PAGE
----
# ( in this case).
sudo ip address change dev eth10
# 5. See the newly-created device and the IP address you just
# assigned to it.
ip address

That's it!

And if you ever need to delete this device:

# 6. Delete this `eth10` dummy device you created.
sudo ip link delete eth10 type dummy
# 7. Ensure 'eth10' is deleted and doesn't show up here now.
ip address


2. More details

lsmod shows "the status of modules in the Linux Kernel" (see man lsmod). Try it out! Just type in


One of the modules is called dummy. Let's look to see it's there:

$ lsmod | grep dummy
dummy                  16384  0

Yep, it's there. Good. That Linux kernel module must be present for you to be able to run the sudo ip link add eth10 type dummy command above to create the virtual interface using the dummy kernel module. If you don't have it, see @slm's answer.

Before you create a new virtual interface, run this to see what IP addresses and interfaces you already have:

ip address

You can also take a look at this:


After you have created your new virtual interface, you will see it in the output of the ip address command above. Note: ifconfig may not show a virtual, dummy device you create, but ip address will.

Wait, but my coworker ran sudo ip addr change dev eth10, in place of sudo ip address change dev eth10 (notice addr in place of address). Or, maybe they ran sudo ip a change dev eth10 (notice a in place of address). What's up with that!?

Well, this particular command only needs enough of its characters to ensure it knows what you mean. In other words, once you have enough characters in the command for it to know you couldn't possibly mean any other command, it accepts it. Since no other subcommand after ip starts with the letter a, ip a is enough. Therefore, all of the below commands are equivalent:

ip address
ip addres
ip addre
ip addr
ip add
ip ad
ip a

Just be aware of this weird sort of thing when sharing information and looking at the help menus and man pages (shown in my references below). Otherwise, you'll be all sorts of confused, like I was, when no matter how hard you search you can't find the a (as in ip a) or addr (as in ip addr) commands listed anywhere in these page. Just realize both of those are short for address. Ah...now there it is in the help pages!

$ ip help
Usage: ip [ OPTIONS ] OBJECT { COMMAND | help }
       ip [ -force ] -batch filename
where  OBJECT := { link | address | addrlabel | route | rule | neigh | ntable |
                   tunnel | tuntap | maddress | mroute | mrule | monitor | xfrm |
                   netns | l2tp | fou | macsec | tcp_metrics | token | netconf | ila |
                   vrf | sr }
       OPTIONS := { -V[ersion] | -s[tatistics] | -d[etails] | -r[esolve] |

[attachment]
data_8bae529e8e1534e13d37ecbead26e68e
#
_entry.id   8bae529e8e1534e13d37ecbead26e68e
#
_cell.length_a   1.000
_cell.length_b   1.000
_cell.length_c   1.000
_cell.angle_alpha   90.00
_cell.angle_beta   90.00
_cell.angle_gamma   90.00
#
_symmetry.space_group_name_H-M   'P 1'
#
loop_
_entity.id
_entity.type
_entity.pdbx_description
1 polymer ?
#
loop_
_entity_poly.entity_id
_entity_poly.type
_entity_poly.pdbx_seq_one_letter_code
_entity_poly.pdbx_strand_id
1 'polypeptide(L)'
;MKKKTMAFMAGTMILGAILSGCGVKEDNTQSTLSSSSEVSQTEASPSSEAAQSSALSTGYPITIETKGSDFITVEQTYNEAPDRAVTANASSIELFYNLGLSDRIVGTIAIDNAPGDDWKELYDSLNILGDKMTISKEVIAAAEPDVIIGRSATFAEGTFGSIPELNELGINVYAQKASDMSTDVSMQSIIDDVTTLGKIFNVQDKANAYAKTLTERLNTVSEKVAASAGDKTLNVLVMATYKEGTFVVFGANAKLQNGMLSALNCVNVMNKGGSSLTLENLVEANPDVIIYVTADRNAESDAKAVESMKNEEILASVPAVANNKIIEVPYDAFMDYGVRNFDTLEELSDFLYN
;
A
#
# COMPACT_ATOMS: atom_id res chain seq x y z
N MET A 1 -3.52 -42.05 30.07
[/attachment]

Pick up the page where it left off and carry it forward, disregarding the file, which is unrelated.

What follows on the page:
-h[uman-readable] | -iec |
                    -f[amily] { inet | inet6 | ipx | dnet | mpls | bridge | link } |
                    -4 | -6 | -I | -D | -B | -0 |
                    -l[oops] { maximum-addr-flush-attempts } | -br[ief] |
                    -o[neline] | -t[imestamp] | -ts[hort] | -b[atch] [filename] |
                    -rc[vbuf] [size] | -n[etns] name | -a[ll] | -c[olor]}

And ip address help (or man ip address), to see the existence of the ip address change command!:

$ ip address help
Usage: ip address {add|change|replace} IFADDR dev IFNAME [ LIFETIME ]
                                                      [ CONFFLAG-LIST ]
       ip address del IFADDR dev IFNAME [mngtmpaddr]
       ip address {save|flush} [ dev IFNAME ] [ scope SCOPE-ID ]
                            [ to PREFIX ] [ FLAG-LIST ] [ label LABEL ] [up]
       ip address [ show [ dev IFNAME ] [ scope SCOPE-ID ] [ master DEVICE ]
                         [ type TYPE ] [ to PREFIX ] [ FLAG-LIST ]
                         [ label LABEL ] [up] [ vrf NAME ] ]
       ip address {showdump|restore}
          [ broadcast ADDR ] [ anycast ADDR ]
          [ label IFNAME ] [ scope SCOPE-ID ]
SCOPE-ID := [ host | link | global | NUMBER ]
FLAG  := [ permanent | dynamic | secondary | primary |
           [-]tentative | [-]deprecated | [-]dadfailed | temporary |
           CONFFLAG-LIST ]
CONFFLAG  := [ home | nodad | mngtmpaddr | noprefixroute | autojoin ]
LIFETIME := [ valid_lft LFT ] [ preferred_lft LFT ]
LFT := forever | SECONDS
TYPE := { vlan | veth | vcan | vxcan | dummy | ifb | macvlan | macvtap |
          bridge | bond | ipoib | ip6tnl | ipip | sit | vxlan | lowpan |
          gre | gretap | erspan | ip6gre | ip6gretap | ip6erspan | vti |
          nlmon | can | bond_slave | ipvlan | geneve | bridge_slave |
          hsr | macsec


  1. @slm's answer here
  2. ip help
  3. man ip
  4. ip link help
  5. man ip link
  6. ip address help
  7. man ip address


  1. [my answer] AskUbuntu: How to enable/disable networking (ethernet or wifi) devices, arbitrarily